Frost and Ice Formation in the Air Convection Pile Permafrost Protection Device

[+] Author and Article Information
R. L. Reid, E. H. Hudgins, J. S. Onufer

Mechanical and Aerospace Engineering Department, The University of Tennessee, Knoxville, Tenn. 37916

J. Energy Resour. Technol 104(3), 199-204 (Sep 01, 1982) (6 pages) doi:10.1115/1.3230403 History: Received November 08, 1979; Revised January 04, 1982; Online October 22, 2009


Experimental studies on frost and ice growth under simulated summer conditions were performed on a 3.0-m (10-ft) model of an air convection pile. The air convection pile is a thermosyphon-type permafrost protection device which has been considered for use in arctic construction projects. The device consists of an outer tube, usually 45.75 cm (18 in.) in diameter, extending 3.05 to 18.3 m (10 to 60 ft) into the permafrost. This outer tube contains a shorter concentric 25.4-cm- (10-in.) dia inner tube. Data was taken for typical arctic temperatures and humidities and for simulated above-ground heights of 0.153, 1.373, and 2.88 m (0.5, 4.5, and 7.5 ft). The results have shown that the ice growth is governed by the concentration gradient in the annulus of the pile.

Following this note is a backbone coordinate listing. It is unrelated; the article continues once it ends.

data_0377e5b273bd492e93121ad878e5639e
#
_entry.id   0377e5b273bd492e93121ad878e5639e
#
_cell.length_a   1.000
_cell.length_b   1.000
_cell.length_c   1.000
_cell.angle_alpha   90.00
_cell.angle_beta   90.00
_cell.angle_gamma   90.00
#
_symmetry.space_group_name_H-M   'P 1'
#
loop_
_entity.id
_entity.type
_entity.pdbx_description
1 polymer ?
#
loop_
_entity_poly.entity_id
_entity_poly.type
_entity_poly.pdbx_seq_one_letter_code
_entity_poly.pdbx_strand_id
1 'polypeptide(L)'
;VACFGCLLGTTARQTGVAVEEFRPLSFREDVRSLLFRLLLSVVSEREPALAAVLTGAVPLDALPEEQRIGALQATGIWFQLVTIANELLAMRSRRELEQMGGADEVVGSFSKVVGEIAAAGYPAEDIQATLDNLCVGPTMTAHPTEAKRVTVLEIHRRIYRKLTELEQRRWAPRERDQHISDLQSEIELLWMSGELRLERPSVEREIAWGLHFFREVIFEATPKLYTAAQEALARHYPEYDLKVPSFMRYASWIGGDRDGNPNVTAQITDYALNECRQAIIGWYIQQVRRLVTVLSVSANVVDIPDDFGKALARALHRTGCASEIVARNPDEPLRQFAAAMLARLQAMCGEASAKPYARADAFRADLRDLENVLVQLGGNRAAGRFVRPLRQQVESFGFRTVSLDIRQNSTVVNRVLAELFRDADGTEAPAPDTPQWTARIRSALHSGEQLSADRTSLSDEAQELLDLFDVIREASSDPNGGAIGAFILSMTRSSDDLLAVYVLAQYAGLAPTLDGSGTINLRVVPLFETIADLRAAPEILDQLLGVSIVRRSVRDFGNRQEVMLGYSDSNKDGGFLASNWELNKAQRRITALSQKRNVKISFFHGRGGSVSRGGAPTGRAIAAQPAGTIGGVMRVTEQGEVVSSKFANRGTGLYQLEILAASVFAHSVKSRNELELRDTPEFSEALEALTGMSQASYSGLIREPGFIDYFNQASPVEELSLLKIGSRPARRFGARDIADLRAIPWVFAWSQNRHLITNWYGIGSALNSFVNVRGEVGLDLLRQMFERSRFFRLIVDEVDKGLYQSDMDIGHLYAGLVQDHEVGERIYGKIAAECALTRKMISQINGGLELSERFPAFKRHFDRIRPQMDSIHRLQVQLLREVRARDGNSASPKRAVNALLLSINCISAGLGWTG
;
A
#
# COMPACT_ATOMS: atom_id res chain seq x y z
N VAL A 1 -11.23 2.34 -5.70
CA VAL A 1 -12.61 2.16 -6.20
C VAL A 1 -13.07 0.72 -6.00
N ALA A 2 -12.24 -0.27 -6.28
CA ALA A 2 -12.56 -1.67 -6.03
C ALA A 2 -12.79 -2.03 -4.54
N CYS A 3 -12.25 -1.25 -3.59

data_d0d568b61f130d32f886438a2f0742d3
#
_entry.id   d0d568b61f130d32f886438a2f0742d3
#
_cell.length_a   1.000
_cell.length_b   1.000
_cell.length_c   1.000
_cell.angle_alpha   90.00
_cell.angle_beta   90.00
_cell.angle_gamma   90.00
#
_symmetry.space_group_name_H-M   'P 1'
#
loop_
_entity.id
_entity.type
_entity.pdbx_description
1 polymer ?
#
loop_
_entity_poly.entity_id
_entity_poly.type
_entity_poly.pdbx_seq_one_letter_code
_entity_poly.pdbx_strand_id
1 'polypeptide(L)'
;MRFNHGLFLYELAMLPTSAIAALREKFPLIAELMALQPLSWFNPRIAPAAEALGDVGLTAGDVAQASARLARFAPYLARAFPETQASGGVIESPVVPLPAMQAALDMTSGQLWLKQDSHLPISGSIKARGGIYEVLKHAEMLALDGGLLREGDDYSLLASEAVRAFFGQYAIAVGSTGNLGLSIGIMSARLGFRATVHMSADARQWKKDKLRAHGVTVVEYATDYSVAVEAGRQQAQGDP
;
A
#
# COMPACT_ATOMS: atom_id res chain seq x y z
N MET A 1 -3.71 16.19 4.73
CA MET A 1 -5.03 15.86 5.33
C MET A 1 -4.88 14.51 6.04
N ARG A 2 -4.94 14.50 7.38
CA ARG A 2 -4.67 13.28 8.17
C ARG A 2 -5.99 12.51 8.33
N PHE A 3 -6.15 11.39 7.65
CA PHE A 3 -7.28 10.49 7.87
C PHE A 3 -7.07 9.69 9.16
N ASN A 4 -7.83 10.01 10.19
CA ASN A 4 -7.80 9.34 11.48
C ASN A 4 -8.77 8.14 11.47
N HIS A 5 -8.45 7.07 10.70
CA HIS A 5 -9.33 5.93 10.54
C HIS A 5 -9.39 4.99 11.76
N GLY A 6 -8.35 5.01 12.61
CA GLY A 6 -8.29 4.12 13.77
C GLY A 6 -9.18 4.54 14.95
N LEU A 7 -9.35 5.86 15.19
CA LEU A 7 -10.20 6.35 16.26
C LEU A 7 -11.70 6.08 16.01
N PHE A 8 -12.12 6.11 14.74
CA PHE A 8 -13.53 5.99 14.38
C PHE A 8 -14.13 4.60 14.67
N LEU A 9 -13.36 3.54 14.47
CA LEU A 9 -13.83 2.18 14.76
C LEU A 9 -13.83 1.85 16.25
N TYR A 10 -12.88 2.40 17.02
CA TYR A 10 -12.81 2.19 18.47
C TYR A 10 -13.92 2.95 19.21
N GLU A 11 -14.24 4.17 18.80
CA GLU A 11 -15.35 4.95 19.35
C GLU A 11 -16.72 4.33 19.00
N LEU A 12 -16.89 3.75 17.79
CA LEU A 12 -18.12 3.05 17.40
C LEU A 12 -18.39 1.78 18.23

Copyright © 1982 by ASME
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